Back in 2000, the world was a very different place, particularly in terms of technology.
Many of the high-tech innovations we now accept as standard were not yet launched and healthcare remained one of the most traditional markets around.
Yet into this climate, Hocoma launched the prototype of its pioneering Lokomat, a robotic medical device which provides repetitive and highly physiological gait training to patients, enabling even some of the most impaired to learn to walk again.
While it has gone on to become one of the world’s leading robotic medical devices, in 2000, it was a significant and controversial disruption into a long- established and relatively low-tech rehab scene.
Clemens Muller, global head of clinical and scientific affairs at Hocoma, says: “Twenty years ago, gait rehabilitation was completely different.
Therapists had to physically move patients’ legs – a manual task that can be very tiring and requires huge effort, particularly when you are doing it many times a day.”
Gery Colombo, a trained electrical engineer with an interest in neural rehabilitation, founded Hocoma alongside Peter Hostettler, an economist, and Matthias Jörg, a biomedical engineer.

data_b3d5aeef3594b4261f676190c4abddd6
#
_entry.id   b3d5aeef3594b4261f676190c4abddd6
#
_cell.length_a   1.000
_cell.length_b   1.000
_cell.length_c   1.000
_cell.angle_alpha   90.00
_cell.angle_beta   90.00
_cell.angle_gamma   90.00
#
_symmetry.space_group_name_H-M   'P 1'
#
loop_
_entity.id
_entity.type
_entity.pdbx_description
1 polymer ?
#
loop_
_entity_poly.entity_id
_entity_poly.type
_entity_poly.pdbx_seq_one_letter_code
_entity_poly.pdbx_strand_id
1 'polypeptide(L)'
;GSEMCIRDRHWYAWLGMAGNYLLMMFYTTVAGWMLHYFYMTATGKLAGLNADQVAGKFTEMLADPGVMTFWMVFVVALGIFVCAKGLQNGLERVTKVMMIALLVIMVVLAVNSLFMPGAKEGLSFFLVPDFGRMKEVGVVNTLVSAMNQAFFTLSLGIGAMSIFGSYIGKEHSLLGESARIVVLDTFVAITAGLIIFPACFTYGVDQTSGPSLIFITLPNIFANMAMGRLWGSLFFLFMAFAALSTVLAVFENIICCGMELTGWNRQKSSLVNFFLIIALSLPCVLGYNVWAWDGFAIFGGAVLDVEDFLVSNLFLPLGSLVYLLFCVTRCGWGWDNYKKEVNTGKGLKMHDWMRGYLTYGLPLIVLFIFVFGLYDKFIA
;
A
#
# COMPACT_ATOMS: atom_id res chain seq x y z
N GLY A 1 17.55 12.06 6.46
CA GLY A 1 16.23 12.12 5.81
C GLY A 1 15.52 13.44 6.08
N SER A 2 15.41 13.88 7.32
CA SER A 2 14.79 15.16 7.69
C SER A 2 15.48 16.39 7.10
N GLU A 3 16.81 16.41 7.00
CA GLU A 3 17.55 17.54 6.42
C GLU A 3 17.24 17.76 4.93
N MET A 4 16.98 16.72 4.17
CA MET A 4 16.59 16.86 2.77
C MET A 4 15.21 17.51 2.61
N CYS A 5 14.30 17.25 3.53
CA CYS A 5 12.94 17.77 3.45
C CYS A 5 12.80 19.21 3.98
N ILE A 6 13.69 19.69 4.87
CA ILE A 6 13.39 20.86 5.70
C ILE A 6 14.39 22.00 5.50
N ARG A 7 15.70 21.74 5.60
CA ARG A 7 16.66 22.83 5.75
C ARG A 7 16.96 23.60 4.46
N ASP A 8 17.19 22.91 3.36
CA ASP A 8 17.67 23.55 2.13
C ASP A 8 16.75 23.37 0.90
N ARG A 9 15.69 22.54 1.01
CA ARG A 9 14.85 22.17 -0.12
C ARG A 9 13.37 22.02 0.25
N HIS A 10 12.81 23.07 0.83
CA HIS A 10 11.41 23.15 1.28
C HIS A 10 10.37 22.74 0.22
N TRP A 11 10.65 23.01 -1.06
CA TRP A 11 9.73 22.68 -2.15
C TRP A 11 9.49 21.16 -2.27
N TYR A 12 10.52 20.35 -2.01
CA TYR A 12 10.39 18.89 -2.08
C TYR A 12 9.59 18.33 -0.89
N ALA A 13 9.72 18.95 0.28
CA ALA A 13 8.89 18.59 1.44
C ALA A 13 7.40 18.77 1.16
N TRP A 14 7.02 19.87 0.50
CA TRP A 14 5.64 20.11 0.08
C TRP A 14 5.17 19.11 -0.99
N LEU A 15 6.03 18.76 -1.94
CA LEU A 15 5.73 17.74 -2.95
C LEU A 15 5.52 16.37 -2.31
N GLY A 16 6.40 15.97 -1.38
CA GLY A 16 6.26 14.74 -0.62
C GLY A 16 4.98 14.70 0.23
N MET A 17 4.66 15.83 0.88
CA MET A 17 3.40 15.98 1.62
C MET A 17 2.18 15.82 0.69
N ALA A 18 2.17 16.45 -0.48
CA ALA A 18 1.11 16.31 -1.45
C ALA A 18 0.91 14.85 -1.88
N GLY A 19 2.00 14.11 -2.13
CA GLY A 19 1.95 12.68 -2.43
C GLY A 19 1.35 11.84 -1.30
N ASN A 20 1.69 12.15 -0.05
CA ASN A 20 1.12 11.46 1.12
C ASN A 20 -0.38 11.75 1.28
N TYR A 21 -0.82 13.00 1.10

“The founders realised the need for a change to this way of doing things and to find a better solution,” says Clemens.
“They wanted to establish a venture which could use their specialist knowledge and go in a particular direction, with a purpose and intention.
“The goal was to change rehab as it was known. This was absolutely new; in fact so new and innovative that the world of healthcare rehabilitation wasn’t really ready for it.
“This was a challenging phase but one in which Hocoma needed to be really entrepreneurial with a very clear vision and focus and to keep on going.
“It did take a little while until it was accepted and it was a long journey for the founders.”
Despite the initial challenges of launching such a high- tech product, over the past two decades, the Lokomat has become one of the most widely used gait rehabilitation devices in the world.
It has helped to set an industry standard in rehab products for people with brain injury, stroke and other neurological disorders.
Hocoma recently installed its 1,000th Lokomat.
But it has also built on the success of its flagship product by launching an array of other devices.
Among its product portfolio is the Erigo, which assists with patient mobilisation in the earliest stages of rehabilitation; its Armeo range, which supports the recovery of arm and hand function; and its Valedo products that targets back pain.